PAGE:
What is the meaning of のか in the following sentences? Does it have the same meaning as のですか?



Also, I have found sentences of the same structure but instead of のか, they contain only か. For example:



If I change the か in the above two sentences to のか, will it change the meaning?

  • 2
    I corrected 正しい書く as 正しく書く. – Yuuichi Tam Oct 8 '14 at 1:55

"What is the meaning of のか in the following sentences? Does it have the same meaning as のですか?"

It appears that you may be confusing the 「か」 and 「のか」 used at the end of wh-question clauses with the 「か」 and 「のか」as question-sentence endings. In all of your example sentences, the 「か」 or 「のか」 is used as the former kind.

「どう/だれ/いつ/どこ/なに/なぜ + Mini Sentence + か/のか」 makes the wh-question clause complete. "how to ~~", "who ~~", "when ~~", etc.

The 「か」 or 「のか」 by itself does not have such an important meaning but it MUST be used in pair with a question word in a question clause. You simply have no choice but to use it.

Regarding the difference between 「か」 and 「のか」 in these types of sentences, it seems that at least in informal speech, we have been using the two more interchangeably by the decade. That is my honest personal observation as a Japanese-speaker. Strictly speaking, though, you would need to use 「のか」 with a wh-word.

If I were a grammarian, I would probably explain the difference by saying that you would be placing more emphasis on the wh-question part by using 「のか」 than by using 「か」. By using 「のか」, you would be requesting a clearer or more precise answer from the other person (or from yourself, depending on the context).

That would be the difference that you would probably be required to know if you were asked about it on a test. If, however, you were just trying to make sense of a 「か」 or 「のか」 used in a wh-question clause in an email or something that is informal from a Japanese-speaker, you might end up reading too much into it.



See Section 2, いったい~なのか. It is used to show perplexity


See Section 2, いったい~なのか. It is used to show impatience



See Section 6.

I think のか used in questions (excluding rhetorical usage) generally fall into 4 categories.

1. つまり~なの(か) type

You use this の when asking for confirmation. の functions like a quotation mark, which encloses an existing proposition. This kind of の often appears after つまり.

The ~ part can be your conclusion, speculation, or simply hearsay:

(When you hear the rain) 雨が降ったの?

This の(ですか) is frequently used in yes-no questions and alternative questions.

Notes: The non-question version のだ/のです is abundantly discussed in research papers. Another related form のではないか can often used in the same context.

2. いったい/ほんとうに~なのか type

You use this の when you feel puzzled and difficult to figure out the answer.

The ~ part can be a wh-question or alternative question, which are often accompanied by いったい. It may also be a yes-no question or alternative question, which is often accompanied by ほんとうに. It is also common to use it to show your curiosity or impatience.


3. なんで~なのか type

A special の is trivially used in wh-questions. I think it is similar to いったい~なのか type, but the degree of perplexity is very low --- as far as you have used your brain, you can add の. This means, you can almost always add の.


One of the restrictions I have noticed is that you do not use this type of の when the wh-word is immediately before (です)か, such as 何時ですか, だれですか, なんでですか, nor when the wh-word modified a noun that is immediately before (です)か, such as 何時のことですか, 誰の財布ですか, etc. In other words, the wh-word must be adverbial. It follows that when you convert a ~なのですか question to ~のは~ですか form, you do not add an additional の.

Another restriction I found is that you do not use this の when it does not make much sense to use your own mind to figure out the answer, for example

(A teacher asks a student) 88と99を足すといくつになりますか
(When taking the order) 何になさいますか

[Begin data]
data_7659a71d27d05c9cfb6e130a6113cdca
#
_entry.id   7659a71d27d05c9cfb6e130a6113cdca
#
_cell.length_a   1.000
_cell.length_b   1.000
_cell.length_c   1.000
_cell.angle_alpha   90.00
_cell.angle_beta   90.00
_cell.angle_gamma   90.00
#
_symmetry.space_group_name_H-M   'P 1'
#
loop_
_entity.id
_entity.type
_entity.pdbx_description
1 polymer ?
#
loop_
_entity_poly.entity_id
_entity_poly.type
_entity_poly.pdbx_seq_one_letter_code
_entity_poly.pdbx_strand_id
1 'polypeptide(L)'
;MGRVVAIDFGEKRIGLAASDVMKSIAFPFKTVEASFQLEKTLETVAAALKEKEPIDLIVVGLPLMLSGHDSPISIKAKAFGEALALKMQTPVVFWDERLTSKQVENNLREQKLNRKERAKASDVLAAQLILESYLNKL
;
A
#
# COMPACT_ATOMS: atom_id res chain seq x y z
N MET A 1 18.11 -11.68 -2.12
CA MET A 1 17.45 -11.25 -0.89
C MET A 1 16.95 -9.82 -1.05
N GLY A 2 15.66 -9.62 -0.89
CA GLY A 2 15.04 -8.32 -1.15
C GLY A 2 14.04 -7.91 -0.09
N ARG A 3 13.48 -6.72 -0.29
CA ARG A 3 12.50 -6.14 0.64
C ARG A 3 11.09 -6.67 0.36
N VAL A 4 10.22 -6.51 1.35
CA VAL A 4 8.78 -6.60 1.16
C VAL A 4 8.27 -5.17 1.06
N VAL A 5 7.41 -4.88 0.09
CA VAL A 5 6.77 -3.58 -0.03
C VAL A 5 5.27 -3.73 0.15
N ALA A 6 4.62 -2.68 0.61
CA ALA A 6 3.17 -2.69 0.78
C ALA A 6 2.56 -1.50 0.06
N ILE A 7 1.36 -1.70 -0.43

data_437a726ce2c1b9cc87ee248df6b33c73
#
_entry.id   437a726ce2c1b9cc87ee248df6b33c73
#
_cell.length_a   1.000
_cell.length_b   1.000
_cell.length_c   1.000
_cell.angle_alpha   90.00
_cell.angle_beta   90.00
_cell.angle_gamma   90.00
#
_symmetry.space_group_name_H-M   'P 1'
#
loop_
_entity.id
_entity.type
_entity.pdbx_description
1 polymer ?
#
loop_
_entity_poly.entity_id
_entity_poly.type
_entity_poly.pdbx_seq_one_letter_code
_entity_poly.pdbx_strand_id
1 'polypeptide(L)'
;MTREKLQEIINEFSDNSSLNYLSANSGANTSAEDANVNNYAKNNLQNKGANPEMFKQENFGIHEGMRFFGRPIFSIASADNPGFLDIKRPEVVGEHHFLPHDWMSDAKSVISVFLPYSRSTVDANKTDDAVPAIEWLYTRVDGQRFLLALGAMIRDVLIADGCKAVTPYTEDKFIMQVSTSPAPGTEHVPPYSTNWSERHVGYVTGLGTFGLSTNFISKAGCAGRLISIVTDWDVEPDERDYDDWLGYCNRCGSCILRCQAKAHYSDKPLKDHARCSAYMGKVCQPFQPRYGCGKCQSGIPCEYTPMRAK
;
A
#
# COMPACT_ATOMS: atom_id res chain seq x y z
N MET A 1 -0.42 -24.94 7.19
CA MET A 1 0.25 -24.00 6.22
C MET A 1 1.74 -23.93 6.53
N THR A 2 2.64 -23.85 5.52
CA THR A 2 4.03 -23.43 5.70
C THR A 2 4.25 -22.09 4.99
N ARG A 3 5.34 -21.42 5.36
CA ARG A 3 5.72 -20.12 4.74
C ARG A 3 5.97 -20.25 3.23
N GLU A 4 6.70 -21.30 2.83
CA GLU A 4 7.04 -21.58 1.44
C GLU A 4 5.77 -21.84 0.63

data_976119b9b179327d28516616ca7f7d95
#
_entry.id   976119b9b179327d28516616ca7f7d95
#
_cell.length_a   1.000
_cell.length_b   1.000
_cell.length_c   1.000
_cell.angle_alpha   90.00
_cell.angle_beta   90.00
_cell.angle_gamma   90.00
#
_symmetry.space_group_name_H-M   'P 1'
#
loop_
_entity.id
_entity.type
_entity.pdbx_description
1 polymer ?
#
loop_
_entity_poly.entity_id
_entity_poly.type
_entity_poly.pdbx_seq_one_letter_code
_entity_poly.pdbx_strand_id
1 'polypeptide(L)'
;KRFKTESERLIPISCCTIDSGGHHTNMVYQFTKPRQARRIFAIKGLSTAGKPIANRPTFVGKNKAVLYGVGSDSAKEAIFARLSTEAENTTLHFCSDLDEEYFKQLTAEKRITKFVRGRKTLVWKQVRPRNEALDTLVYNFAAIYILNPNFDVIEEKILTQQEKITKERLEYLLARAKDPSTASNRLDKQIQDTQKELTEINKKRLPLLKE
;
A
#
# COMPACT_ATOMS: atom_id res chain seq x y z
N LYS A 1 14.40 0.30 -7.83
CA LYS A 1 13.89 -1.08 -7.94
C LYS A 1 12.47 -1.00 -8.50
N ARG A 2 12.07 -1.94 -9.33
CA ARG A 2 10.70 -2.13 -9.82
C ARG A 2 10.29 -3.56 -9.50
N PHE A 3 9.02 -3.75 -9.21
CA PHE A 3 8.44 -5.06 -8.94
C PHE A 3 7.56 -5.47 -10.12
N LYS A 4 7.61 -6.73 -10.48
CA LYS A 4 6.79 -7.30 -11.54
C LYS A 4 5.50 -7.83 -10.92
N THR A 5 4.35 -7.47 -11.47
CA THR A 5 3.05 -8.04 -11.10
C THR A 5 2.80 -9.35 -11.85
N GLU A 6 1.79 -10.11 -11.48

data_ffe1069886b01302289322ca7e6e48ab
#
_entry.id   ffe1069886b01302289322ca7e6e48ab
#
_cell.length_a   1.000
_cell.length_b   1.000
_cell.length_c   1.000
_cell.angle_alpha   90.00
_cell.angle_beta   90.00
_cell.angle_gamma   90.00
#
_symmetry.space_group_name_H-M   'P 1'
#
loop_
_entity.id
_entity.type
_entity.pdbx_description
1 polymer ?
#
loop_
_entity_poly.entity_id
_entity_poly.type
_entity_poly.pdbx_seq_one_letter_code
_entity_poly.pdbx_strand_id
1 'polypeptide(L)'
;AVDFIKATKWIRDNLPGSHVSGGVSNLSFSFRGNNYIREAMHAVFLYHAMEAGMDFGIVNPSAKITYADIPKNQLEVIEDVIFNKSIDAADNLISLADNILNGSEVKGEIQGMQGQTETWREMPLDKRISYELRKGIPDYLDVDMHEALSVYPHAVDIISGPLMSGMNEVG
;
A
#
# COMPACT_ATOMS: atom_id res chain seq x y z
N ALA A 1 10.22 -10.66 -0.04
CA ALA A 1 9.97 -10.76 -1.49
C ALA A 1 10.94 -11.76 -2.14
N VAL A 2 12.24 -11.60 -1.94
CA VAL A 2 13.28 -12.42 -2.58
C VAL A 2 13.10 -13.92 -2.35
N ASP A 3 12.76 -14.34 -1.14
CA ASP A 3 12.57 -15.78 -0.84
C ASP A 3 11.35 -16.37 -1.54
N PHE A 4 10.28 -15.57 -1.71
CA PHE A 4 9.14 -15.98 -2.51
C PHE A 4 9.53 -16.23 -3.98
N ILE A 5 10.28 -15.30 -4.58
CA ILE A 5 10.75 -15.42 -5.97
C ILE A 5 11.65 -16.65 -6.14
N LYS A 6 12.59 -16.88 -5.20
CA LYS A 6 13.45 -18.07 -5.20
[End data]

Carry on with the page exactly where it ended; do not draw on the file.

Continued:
4. ~で~なのか type

Another special の similar to なんで~なのか, except that the なんで part replaced by a noun. ~ is a yes-no question. This の is used when the focus of the question is adverbial.


Thee function of this の might be similar to つまり~なの(か), which is used to express your speculation and ask for confirmation, but it is just trivially used and does not have much implication.

Just like なんで~なのか, の is not necessary in some cases.


Notes: This function of の seems related to ~のではない, and mentioned as 否定のスコープ in research books. But I disagree because の is not necessary for this function.

5. Politeness concerns

Although の does not change the meaning of a sentence, there are times you have to use it to sound natural.

As far as I know, you should usually use の in cases 1. つまり~なの(か) and 2. いったい/ほんとうに~なのか.

As for 3. なんで~なのか and 4. ~で~なのか, の is usually obligatory in plain forms (だ体), and less important in polite forms (です・ます体). When it does not make much sense to figure out the answer by yourself, you may want to or have to avoid the use of の.

I think the main purpose of using の in plain forms is to expresses your emotions, like curiosity, intimacy, etc. It seems that の and other sentence-final sentences are more common in informal and plain forms than formal and polite forms. For example, you often have to say ~だよ to sound natural where ~です is sufficient.

Sometimes, questions with の sound friendly, while those without any sentence-final particles may come off as curt and rude.


(どこへ行きますか may still be impolite because asking someone's intention is generally considered improper.)

Even when の is not necessary, some people consider using の as humbler and politer.


But sometimes, using の when it is unnecessary may make you sound impatient, pushy, or like interrogating.

The Japanese language itself is changing over time. It seems that in contemporary usage, 何で, なぜ and どうして are always paired with の. But this tendency was less prominent several decades ago.

6. Indirect Questions

You can follow the same rules above. But indirect questions can be considered as abstract nouns, so sentence-final particles are not really necessary. の can be omitted.


のか and のですか are two versions of the same thing - both are questions with の - but のですか is more formal due to the inclusion of です. I wouldn't say のか has the same meaning as のですか, but it does have the same meaning if you disregard formality - のですか is the formal version of のか. In your example sentences, the のかs are in embedded questions (eg English 'I don't know if...'), and putting のですか is ungrammatical, since you're not supposed to have formality marking inside embedded questions (or other subordinate clauses).